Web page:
What is a sheikh romance?
The Encyclopedia of Romance Fiction defines it as “a love story set in the deserts of North Africa or the Middle East, featuring an erotic relationship between a Western heroine and an Eastern sheikh or sultan hero.”
The sheikh romance is also referred to as a desert romance.
Does the hero have to be a sheikh in a desert romance?
In popular romantic fiction, a sheikh (pronounced as shake) is a man in power. He might be a king, prince, sultan or the leader of his community.
One common trait of this romance hero is his hypermasculinity. Amy Burge, Ph.D, a lecturer in popular fiction, explains that the sheikh hero “is more than simply a generic alpha hero transplanted into the desert; his alpha masculinity is explicitly constructed in relation to the east in three main ways: the use of the harem motif: the exploitation of a specific animalistic description; and the connection of the sheikh with the culture and landscape of the romance’s east.”
What can readers expect from a sheikh romance?
“In an exotic land where it is rumoured that men still rule,” Jessica Taylor, Ph.D, lecturer in media and cultural studies, says as she describes the sheikh romance, “a tall, dark and handsome sheikh meets a white woman who teaches him how to be ruled by love.”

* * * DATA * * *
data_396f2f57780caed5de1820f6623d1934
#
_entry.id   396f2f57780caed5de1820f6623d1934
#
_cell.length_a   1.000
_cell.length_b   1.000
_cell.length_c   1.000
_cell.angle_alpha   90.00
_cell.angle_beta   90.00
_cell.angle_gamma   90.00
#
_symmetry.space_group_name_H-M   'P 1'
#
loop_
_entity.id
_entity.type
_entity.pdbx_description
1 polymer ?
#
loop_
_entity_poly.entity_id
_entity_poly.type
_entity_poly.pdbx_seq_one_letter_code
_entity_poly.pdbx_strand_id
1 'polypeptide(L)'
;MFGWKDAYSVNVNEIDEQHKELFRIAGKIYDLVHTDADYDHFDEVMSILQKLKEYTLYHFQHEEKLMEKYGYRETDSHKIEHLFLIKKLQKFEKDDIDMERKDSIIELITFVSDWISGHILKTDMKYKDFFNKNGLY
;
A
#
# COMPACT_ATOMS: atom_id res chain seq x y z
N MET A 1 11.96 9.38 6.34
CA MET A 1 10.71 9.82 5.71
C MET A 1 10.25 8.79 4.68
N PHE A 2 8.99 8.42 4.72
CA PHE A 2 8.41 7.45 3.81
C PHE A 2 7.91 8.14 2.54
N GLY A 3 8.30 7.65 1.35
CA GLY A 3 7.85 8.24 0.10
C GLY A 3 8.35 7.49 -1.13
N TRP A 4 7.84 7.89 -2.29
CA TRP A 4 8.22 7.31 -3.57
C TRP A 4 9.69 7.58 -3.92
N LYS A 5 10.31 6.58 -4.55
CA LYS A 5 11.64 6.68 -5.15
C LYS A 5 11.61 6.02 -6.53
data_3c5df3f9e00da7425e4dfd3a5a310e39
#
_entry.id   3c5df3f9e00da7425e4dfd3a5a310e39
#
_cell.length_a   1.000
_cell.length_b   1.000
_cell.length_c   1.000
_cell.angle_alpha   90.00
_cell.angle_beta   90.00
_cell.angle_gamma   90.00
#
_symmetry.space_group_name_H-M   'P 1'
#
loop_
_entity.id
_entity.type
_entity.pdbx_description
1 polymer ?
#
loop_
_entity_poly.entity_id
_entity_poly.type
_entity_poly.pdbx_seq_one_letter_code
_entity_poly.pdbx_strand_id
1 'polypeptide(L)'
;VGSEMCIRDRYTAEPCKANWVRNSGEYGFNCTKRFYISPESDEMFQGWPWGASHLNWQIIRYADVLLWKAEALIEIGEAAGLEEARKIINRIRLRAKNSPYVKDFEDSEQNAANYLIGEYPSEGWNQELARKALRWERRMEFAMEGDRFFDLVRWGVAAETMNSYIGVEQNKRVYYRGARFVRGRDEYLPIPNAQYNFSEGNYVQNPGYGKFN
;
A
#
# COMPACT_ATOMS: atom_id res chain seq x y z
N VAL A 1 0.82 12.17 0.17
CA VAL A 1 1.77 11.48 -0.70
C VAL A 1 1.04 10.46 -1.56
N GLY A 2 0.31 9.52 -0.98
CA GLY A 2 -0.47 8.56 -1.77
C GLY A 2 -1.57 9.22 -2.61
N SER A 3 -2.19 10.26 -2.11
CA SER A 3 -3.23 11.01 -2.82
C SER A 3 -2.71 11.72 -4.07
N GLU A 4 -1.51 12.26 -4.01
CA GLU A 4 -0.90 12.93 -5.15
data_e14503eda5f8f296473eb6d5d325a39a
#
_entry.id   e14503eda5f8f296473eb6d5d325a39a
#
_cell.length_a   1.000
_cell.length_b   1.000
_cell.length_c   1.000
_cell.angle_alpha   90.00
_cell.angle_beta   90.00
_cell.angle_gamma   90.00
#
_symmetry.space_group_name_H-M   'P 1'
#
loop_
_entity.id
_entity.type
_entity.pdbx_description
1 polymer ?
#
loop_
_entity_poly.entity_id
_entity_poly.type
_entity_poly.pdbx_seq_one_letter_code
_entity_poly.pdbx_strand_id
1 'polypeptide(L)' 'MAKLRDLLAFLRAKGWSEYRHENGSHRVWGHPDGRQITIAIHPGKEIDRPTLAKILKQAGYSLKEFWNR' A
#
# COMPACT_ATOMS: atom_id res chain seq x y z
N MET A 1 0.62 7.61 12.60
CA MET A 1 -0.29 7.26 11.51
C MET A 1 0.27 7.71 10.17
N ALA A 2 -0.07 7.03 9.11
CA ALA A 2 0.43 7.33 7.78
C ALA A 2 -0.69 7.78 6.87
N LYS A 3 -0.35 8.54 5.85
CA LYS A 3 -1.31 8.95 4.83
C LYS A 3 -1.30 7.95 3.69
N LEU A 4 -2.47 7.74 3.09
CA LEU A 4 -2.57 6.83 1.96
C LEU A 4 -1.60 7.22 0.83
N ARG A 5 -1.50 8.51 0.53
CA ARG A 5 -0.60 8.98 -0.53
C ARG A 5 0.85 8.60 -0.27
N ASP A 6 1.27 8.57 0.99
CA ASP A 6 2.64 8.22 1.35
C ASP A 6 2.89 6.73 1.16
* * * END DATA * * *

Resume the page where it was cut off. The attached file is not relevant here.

It’s an oversimplification of the subgenre, but yes, that’s the gist of it.
The differences between the hero and heroine are important in a sheikh romance. They are at odds in cultural values, gender expression and socio-economic power. The heroine is often vulnerable and isolated in the world where the hero rules. She considers herself independent and resourceful but she’s at a loss in the anachronistic desert. The romantic relationship irrevocably alters the hero and heroine. Also, the heroine is transformed by her environment as she rediscovers her power.
“By the end of each book”, according to Associate Professor of History Stacy E. Holden, Ph.D, “the American heroine always decides to live in the Arab world, while the sheikh unswervingly embraces the political and social values of his Western bride.”